RARE DISEASE DAY

Community building empowers rare-disease patients: Xperiome

By Jenni Spinner contact

- Last updated on GMT

(Kyryl Gorlov/iStock via Getty Images Plus)
(Kyryl Gorlov/iStock via Getty Images Plus)

Related tags: Rare disease, Orphan drug, Patient centricity, patient engagement, Patient recruitment

An executive from the rare disease technology solutions company discusses how forcing connections with patients can boost research into such conditions.

Jeremy Edwards, CEO of Xperiome, spoke with Outsourcing-Pharma about the unique challenges rare disease patients and researchers face, and how connecting the two groups can benefit both in many ways.

OSP: What gaps and unfulfilled needs in treatments and the healthcare system rare-disease patients find themselves in that your company seeks to address?

JE: The nature of rare diseases – the fact that individual diseases have small populations and are not as well researched as common diseases - means that rare disease patients and their caregivers face many challenges. They can struggle for years to get a proper diagnosis. Once they finally get a diagnosis, information can be challenging to find, leaving patients and caregivers with knowledge gaps and unanswered questions.

We’re working with patients, parents, and caregivers to build a knowledge bank of their lived experiences. We’re empowering them to raise their voices, pool their wisdom to support others, and help the industry understand what it’s like to live with a rare disease.  Where are the gaps, and what areas they need support?

As part of that journey, we’re providing an opportunity for patients to take part in research. We’re connecting researchers to the right data, the right insights, and the right people for their studies. By bringing patients closer together with those studying rare diseases, we help pave the path to better treatments and even cures.

OSP:  Why is community building (in every sense of the phrase) helpful to patients, researchers/drug developers, caregivers, and other stakeholders?

OSP_RAREraremark_JE
Jeremy Edwards, CEO, Xperiome

JE: At Xperiome, many of our team members have personal experiences of having a rare disease or having a family member with a rare disease. We know firsthand that sometimes patients and caregivers want to know the day-day details of living with a rare condition. It helps to learn from others about dealing with similar situations, such as communicating with physicians who may not be familiar with your disease or managing symptoms and pain in college or at work.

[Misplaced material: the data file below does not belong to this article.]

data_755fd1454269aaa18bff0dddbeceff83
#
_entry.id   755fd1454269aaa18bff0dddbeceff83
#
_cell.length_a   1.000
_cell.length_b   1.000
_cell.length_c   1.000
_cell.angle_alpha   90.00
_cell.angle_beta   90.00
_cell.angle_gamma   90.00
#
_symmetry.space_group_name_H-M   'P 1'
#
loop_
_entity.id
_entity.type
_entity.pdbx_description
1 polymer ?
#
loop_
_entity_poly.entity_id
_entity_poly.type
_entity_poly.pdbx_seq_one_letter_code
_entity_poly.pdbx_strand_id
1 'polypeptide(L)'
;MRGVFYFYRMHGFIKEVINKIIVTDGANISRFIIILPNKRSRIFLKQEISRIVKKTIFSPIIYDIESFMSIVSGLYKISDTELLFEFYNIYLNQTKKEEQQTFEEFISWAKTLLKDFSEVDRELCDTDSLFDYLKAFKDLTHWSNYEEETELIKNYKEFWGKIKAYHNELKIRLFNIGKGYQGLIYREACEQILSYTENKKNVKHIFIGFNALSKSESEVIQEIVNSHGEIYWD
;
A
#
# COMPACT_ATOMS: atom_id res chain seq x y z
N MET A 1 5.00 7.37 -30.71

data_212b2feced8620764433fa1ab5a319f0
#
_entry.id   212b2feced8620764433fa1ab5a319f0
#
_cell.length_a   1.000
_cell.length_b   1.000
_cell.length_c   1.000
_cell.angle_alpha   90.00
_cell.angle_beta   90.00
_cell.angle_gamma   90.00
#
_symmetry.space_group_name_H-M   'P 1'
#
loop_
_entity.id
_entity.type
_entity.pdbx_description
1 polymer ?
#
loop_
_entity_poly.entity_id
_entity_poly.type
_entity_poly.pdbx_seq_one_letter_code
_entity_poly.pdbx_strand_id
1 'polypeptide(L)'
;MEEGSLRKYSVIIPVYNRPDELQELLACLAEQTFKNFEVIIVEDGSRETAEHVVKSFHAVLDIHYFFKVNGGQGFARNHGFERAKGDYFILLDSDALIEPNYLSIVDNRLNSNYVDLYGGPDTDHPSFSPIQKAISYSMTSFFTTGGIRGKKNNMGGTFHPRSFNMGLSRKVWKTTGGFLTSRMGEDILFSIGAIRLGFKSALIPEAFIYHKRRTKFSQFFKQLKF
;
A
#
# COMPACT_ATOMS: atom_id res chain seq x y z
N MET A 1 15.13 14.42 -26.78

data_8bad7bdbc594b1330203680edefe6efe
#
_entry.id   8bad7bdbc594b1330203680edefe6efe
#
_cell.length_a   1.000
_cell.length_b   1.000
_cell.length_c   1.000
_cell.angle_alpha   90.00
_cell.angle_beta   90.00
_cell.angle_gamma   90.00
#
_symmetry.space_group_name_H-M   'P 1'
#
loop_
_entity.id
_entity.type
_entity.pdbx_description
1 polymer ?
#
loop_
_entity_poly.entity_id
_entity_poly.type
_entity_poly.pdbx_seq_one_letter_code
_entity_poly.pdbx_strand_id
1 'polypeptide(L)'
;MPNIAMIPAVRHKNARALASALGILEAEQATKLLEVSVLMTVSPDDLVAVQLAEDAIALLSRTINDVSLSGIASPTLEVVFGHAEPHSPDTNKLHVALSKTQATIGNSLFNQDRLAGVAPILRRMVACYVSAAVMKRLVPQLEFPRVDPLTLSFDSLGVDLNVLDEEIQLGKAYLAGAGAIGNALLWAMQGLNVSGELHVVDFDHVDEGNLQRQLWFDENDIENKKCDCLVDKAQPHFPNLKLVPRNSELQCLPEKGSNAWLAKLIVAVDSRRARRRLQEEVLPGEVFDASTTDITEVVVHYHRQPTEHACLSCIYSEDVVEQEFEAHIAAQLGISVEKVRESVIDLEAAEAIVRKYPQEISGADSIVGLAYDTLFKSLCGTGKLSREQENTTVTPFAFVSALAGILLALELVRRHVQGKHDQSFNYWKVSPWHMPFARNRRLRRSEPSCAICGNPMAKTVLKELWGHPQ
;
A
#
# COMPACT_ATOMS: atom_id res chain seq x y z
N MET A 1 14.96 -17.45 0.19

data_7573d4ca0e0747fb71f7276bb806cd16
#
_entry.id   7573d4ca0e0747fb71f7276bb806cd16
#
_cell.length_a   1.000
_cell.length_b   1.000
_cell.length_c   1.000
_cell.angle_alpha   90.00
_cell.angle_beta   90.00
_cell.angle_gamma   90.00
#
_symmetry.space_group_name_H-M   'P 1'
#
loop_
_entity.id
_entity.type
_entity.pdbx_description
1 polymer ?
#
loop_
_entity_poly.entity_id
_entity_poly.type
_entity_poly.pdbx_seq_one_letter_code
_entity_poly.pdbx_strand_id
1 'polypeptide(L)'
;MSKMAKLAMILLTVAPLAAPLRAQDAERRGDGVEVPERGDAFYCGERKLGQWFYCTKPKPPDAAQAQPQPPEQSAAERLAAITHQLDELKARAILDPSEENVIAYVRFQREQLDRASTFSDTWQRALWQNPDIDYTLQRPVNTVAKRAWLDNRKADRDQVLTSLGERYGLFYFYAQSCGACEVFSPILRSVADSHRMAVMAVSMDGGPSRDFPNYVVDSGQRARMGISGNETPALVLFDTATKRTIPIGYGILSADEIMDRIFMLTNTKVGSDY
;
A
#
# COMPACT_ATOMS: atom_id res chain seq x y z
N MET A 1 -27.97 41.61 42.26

That’s where the value of crowdsourcing wisdom comes in. We have found that the biggest driver of change in rare diseases is families. Patients and caregivers often know more about their disease than their doctors as they are continually searching for information, seeking out others with the same diagnosis, and sharing knowledge.

Working with patients and families in this way, and getting their input throughout the drug development process, provides researchers with unique insights into the experiences of living with the condition. These insights inform pharma, helping demonstrate the value of the treatments they’re developing and unlock a deeper understanding of rare diseases.

Together, this crowdsourced wisdom and powerful insights lead to better treatments and, ultimately, improve patient lives.

OSP: Then, how does Xperiome work to connect patients to research options?

JE: At Xperiome, we are working to transform orphan drug research by helping pharma get to know rare disease patients.

We do this through Raremark, a knowledge bank for the lived experience of rare disease. Raremark supports every stage of a patient’s journey, enabling members to share their real-world experiences and learning from the crowdsourced wisdom of others. Importantly, we have now opened up Raremark to anyone affected by any rare disease, breaking down barriers between conditions enabling more members to find what they need when they need it.